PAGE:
Impact of Immigrant Linguistic Assimilation on a Multilingual Population Dynamic: A Microsimulation Approach

Patrick Sabourin, INRS - Centre Urbanisation Culture Société
Alain P. Belanger, INRS - Centre Urbanisation Culture Société

Like many western countries, Canada is facing declining natural increase and rapid population aging and has increased its immigration intakes. New immigrants have to learn either one or both of official languages, French and English. In this context, linguistic choices of immigrants will have an increasing impact on the linguistic composition of Quebec’s population, which is an important political issue. In this paper, we assess the impact of different assumptions on the linguistic dynamic in Canada and Quebec using a microsimulation projection model which allows for intergenerational language transfers and language shifts over the life course. Results show that regardless of the level, linguistic composition of immigration or language shift behaviours, the number of English speakers will increase in number and proportion. We also demonstrate that the linguistic composition of new immigrants is the most important factor to reduce the rate of decline of French in both Quebec and Canada.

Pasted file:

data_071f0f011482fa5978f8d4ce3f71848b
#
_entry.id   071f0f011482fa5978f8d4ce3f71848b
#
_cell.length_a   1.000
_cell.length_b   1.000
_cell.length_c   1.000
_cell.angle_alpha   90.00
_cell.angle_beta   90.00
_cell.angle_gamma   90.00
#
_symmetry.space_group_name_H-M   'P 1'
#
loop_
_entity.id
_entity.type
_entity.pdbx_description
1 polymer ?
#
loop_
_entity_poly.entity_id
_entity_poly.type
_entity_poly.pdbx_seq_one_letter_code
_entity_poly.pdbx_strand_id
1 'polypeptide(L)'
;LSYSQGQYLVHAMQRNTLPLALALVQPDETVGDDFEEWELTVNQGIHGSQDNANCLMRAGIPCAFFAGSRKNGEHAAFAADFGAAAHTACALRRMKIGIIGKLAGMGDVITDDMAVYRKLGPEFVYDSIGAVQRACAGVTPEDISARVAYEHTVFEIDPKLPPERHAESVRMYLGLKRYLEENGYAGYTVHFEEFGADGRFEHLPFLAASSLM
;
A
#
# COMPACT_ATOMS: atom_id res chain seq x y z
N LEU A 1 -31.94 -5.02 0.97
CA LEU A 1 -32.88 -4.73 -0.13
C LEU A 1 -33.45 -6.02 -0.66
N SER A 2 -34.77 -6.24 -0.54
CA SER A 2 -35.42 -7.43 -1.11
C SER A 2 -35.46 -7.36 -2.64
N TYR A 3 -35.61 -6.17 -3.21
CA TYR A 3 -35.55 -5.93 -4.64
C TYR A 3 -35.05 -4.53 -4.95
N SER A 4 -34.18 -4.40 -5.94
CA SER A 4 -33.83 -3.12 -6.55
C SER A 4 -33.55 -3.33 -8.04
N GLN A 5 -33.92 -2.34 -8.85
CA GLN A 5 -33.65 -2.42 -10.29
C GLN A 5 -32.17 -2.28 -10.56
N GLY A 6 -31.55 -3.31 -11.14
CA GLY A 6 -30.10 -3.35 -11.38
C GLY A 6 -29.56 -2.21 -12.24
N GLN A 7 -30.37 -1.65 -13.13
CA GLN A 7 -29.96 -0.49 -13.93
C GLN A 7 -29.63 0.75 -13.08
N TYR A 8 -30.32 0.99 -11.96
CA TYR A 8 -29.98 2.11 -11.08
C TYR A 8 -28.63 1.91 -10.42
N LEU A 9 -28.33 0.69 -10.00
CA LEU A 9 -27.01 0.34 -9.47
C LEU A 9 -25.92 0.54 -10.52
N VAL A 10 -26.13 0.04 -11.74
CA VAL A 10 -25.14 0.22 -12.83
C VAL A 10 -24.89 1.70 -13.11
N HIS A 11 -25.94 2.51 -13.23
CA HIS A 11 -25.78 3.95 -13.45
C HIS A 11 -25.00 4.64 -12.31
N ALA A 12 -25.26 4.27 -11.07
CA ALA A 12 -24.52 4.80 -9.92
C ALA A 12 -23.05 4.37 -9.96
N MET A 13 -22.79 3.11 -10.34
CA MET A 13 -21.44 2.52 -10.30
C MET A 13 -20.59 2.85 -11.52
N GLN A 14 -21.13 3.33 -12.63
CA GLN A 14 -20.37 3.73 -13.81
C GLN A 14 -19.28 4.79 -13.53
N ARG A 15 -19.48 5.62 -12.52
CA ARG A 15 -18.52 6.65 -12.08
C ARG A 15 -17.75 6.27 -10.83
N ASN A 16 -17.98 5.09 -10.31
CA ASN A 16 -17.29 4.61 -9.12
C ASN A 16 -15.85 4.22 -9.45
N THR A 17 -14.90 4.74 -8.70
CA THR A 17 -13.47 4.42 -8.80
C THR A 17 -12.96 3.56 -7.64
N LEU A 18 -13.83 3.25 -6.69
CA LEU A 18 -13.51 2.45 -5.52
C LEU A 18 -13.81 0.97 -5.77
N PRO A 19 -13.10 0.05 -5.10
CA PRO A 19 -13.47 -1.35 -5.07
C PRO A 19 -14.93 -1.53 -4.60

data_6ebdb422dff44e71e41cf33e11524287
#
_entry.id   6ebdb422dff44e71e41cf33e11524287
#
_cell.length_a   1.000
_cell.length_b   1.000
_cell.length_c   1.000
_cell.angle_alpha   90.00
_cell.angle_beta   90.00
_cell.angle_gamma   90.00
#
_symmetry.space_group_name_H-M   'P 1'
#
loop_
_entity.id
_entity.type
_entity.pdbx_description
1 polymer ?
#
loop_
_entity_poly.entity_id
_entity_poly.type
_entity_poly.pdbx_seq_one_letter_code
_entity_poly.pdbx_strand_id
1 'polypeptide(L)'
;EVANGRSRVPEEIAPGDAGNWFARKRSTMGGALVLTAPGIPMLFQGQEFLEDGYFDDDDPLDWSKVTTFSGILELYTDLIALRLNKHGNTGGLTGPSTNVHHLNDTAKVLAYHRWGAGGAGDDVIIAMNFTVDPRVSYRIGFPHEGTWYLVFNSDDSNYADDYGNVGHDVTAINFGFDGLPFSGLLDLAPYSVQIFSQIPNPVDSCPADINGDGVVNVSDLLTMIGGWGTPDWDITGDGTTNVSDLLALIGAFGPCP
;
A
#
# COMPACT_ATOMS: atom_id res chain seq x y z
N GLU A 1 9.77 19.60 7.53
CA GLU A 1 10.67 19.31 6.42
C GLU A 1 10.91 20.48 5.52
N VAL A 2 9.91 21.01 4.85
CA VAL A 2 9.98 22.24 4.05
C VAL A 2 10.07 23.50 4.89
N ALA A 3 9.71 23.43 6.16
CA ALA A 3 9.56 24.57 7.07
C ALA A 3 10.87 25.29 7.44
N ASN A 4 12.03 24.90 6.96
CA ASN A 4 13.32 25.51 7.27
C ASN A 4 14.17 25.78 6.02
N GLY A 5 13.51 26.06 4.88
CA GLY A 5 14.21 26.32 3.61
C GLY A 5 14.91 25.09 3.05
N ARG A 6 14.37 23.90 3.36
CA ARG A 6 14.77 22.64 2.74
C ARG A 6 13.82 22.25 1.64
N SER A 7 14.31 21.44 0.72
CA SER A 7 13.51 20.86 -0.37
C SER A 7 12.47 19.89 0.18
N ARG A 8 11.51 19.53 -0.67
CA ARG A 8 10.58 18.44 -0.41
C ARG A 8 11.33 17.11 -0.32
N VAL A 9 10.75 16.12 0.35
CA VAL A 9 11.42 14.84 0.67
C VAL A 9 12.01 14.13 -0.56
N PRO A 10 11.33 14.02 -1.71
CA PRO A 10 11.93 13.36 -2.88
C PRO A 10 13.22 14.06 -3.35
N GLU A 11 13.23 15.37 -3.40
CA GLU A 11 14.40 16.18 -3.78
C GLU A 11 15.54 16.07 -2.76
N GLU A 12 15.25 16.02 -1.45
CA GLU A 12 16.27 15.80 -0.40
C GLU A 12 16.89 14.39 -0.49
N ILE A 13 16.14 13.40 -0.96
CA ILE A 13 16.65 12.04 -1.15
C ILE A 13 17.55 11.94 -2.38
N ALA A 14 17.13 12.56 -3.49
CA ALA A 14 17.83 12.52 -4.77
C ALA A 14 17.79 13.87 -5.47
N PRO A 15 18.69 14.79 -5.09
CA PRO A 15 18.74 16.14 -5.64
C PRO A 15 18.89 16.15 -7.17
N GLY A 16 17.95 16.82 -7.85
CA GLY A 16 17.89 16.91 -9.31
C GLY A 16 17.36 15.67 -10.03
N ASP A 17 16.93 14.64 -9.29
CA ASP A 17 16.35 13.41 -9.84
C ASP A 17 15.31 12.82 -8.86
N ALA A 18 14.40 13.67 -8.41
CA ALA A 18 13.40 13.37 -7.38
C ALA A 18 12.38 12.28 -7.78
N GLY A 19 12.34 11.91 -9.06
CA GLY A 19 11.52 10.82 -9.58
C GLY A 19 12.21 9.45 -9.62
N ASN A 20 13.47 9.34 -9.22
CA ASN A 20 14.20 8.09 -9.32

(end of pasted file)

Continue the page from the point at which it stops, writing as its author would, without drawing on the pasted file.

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Presented in Poster Session 6